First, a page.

1. Define the measurable performance requirements for specific operations (for example, throughput and/or latency under certain utilization, such as "50 requests per second with 70% average CPU usage on a specific hardware configuration").
    2. Do performance testing: Stress test the system and collect profiling information.
    3. Analyze the test results: Does the application meet the performance goals?
    4. If the application does not meet the performance goals, identify bottlenecks in the application. (For tools that can help you isolate performance bottlenecks, see the link at the end of this list.)
    5. Repeat Step 2 until the performance results meet the goals

      Some of these requirements may contradict with each other's solutions. For example, when security added to the system performance problems can come up. Or, it is common to lower the manageability of an application favoring security. It is important to decide for the operational requirements in the application design as I have discussed in Section 2, Templates, Policies, Database, and Service Interface Design.

Unfinished Business

We have covered a lot of ground in this project. However, there are still some things not yet implemented.

  • The Order Manager is designed to accept orders entered from a Pocket PC device. The .NET Framework uses the Compact Framework to interface with compact devices. Visual Studio provides a visual debugging tool to assist in the development and testing for compact devices.
  • The Store Order Interface also has the ability to accept orders as Excel spreadsheets. The Office SDK is included in Visual Studio. This makes it easy to open Excel spreadsheets as objects and navigate through them.
  • The Warehouse Manager is also designed to accept input from a Pocket PC device.
  • The Warehouse Manager needs a Shipping Manifest report that provides a list of goods to be placed on each truck. This is developed using Crystal Reports.
  • As part of the ordering process, I mentioned briefly the ability to connect to external Web services, such as credit checks, before approving the order. The Order Manager can do this work.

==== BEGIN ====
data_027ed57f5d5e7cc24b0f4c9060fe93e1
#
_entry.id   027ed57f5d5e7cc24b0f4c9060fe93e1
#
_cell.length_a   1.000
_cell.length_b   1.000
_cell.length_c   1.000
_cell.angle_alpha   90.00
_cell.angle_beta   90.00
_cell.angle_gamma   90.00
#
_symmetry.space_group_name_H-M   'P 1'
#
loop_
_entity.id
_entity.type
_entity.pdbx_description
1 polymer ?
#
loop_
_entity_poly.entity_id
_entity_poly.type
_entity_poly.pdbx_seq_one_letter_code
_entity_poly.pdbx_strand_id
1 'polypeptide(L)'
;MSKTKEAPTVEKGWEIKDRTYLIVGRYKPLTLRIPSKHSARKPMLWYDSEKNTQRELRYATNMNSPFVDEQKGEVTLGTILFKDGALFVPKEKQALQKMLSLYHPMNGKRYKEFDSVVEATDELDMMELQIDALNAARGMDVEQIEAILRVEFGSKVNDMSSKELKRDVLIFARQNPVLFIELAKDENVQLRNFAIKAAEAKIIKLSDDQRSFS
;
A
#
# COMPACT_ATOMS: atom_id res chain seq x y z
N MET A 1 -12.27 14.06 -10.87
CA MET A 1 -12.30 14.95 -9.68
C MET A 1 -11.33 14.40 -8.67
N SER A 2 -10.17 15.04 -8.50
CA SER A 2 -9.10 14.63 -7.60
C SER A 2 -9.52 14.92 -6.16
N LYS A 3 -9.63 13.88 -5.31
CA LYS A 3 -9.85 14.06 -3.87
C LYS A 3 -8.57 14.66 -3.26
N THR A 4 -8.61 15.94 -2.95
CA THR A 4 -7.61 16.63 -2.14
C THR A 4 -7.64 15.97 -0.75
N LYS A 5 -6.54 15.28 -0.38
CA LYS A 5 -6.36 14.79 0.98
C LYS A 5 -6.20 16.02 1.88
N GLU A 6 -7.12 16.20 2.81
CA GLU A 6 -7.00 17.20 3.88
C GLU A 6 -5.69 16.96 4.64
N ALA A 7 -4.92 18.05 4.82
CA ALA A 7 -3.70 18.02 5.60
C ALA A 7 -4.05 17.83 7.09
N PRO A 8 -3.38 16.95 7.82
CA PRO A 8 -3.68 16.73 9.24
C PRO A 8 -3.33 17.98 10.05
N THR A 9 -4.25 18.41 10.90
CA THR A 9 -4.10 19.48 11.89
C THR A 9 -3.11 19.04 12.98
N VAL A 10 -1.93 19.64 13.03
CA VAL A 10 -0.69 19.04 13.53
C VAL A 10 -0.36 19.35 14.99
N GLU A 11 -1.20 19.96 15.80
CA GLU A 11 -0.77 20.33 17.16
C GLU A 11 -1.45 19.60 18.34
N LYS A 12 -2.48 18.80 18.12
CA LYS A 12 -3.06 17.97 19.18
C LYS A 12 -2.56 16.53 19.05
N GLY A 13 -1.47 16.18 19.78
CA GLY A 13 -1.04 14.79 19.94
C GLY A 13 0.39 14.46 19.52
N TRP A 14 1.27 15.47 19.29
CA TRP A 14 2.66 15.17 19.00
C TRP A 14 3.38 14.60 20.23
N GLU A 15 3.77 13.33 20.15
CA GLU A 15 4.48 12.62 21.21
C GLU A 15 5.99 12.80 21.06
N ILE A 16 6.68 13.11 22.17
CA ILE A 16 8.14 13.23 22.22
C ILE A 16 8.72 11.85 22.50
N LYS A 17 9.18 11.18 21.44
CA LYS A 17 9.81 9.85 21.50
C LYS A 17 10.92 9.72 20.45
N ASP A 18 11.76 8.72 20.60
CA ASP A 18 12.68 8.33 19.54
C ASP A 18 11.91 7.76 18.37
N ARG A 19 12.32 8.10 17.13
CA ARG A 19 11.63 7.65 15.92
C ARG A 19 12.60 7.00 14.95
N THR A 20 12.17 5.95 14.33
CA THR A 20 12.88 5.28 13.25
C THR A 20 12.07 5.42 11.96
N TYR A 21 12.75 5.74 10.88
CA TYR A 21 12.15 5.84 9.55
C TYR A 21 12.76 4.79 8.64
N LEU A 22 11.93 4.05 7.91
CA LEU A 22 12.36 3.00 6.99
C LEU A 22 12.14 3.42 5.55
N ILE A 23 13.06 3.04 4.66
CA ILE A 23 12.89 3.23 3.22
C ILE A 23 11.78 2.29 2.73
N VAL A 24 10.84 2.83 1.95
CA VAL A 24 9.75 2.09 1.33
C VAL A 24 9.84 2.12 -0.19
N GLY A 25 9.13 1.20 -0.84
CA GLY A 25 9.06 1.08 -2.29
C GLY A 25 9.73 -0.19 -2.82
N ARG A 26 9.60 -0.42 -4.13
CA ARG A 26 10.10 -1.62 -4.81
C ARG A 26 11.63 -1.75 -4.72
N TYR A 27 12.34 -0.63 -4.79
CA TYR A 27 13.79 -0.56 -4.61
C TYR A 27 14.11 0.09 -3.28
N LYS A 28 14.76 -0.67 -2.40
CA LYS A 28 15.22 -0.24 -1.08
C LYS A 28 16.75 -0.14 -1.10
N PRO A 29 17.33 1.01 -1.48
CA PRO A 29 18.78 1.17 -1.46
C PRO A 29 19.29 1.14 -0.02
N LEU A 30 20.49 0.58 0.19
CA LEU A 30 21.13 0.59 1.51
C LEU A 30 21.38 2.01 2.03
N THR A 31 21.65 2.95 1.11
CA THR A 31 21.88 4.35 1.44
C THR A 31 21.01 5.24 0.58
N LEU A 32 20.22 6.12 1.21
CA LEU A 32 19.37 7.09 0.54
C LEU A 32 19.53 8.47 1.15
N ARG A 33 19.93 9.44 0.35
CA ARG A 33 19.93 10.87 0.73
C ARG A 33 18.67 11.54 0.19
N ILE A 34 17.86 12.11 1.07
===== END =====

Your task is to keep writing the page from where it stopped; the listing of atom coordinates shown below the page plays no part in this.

• As the system is deployed, more external suppliers will have requirements for interfacing. These will need to be developed on a case-by-case basis.

Author's Note

I really enjoyed building this system and writing this project. I certainly learned a lot on the way, and I really respect all of the hard work that Microsoft has done for the past few years in the area of Web services and enterprise interconnectivity.

I hope that this has been a helpful project for you, and that we can meet again on a future project! For now, you may want to check out my book, Web Services Implementation Guide. It covers much of the architectural reasons for deciding to move to Web services. To see an overview of the entire FoodMovers project, read FoodMovers: Building Distributed Applications using Microsoft Visual Studio .NET.

About the Author

Brian Travis is Chief Technical Officer and Founder of Architag International Corporation, a consulting and training company based in Englewood, Colorado. Brian is an expert in real-world XML implementations. Since founding Architag in 1993, he has created intelligent content management systems and e-business solutions for Architag clients around the world. Brian is also a noted instructor and popular lecturer in XML and related standards. In his role as principal instructor for Architag University, he has been teaching clients about XML in the U.S., Europe, Africa, and Asia.

Brian has lectured at seminars around the world and has written about XML, Web services, and related technologies. His most recent book, Web Services Implementation Guide is a guide for IT architects and developers who need to integrate internal systems and external business partners. The book provides the basis for understanding the goals of Web services for the Enterprise Architect, Project Architect, Deployment Architect, developer, and manager. It outlines the steps an organization must take in order to align itself with the new world of Web services.